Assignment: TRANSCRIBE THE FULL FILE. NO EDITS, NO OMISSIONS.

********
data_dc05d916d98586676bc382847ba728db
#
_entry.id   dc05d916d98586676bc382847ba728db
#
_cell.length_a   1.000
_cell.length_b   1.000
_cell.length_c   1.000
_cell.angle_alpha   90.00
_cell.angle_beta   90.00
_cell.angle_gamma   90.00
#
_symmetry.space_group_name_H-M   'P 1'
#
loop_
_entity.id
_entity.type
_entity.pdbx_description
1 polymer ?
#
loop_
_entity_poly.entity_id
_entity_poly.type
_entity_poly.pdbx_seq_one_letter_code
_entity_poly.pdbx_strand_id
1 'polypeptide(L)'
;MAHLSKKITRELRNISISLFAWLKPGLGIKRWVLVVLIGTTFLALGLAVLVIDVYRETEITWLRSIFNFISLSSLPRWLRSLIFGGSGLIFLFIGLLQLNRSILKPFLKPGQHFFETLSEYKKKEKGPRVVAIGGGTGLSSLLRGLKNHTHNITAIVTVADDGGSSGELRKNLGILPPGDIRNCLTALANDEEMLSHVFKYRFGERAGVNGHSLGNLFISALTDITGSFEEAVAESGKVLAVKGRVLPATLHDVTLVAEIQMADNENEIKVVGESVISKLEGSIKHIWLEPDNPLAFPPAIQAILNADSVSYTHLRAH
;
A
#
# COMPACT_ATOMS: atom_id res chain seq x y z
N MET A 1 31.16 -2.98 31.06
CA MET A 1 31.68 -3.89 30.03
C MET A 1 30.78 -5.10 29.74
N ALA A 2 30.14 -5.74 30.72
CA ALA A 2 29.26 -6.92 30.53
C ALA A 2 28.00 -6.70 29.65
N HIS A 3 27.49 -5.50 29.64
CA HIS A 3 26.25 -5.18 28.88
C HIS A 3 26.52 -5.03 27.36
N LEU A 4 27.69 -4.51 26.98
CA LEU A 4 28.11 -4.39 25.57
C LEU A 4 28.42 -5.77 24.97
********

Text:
data_dc05d916d98586676bc382847ba728db
#
_entry.id   dc05d916d98586676bc382847ba728db
#
_cell.length_a   1.000
_cell.length_b   1.000
_cell.length_c   1.000
_cell.angle_alpha   90.00
_cell.angle_beta   90.00
_cell.angle_gamma   90.00
#
_symmetry.space_group_name_H-M   'P 1'
#
loop_
_entity.id
_entity.type
_entity.pdbx_description
1 polymer ?
#
loop_
_entity_poly.entity_id
_entity_poly.type
_entity_poly.pdbx_seq_one_letter_code
_entity_poly.pdbx_strand_id
1 'polypeptide(L)'
;MAHLSKKITRELRNISISLFAWLKPGLGIKRWVLVVLIGTTFLALGLAVLVIDVYRETEITWLRSIFNFISLSSLPRWLRSLIFGGSGLIFLFIGLLQLNRSILKPFLKPGQHFFETLSEYKKKEKGPRVVAIGGGTGLSSLLRGLKNHTHNITAIVTVADDGGSSGELRKNLGILPPGDIRNCLTALANDEEMLSHVFKYRFGERAGVNGHSLGNLFISALTDITGSFEEAVAESGKVLAVKGRVLPATLHDVTLVAEIQMADNENEIKVVGESVISKLEGSIKHIWLEPDNPLAFPPAIQAILNADSVSYTHLRAH
;
A
#
# COMPACT_ATOMS: atom_id res chain seq x y z
N MET A 1 31.16 -2.98 31.06
CA MET A 1 31.68 -3.89 30.03
C MET A 1 30.78 -5.10 29.74
N ALA A 2 30.14 -5.74 30.72
CA ALA A 2 29.26 -6.92 30.53
C ALA A 2 28.00 -6.70 29.65
N HIS A 3 27.49 -5.50 29.64
CA HIS A 3 26.25 -5.18 28.88
C HIS A 3 26.52 -5.03 27.36
N LEU A 4 27.69 -4.51 26.98
CA LEU A 4 28.11 -4.39 25.57
C LEU A 4 28.42 -5.77 24.97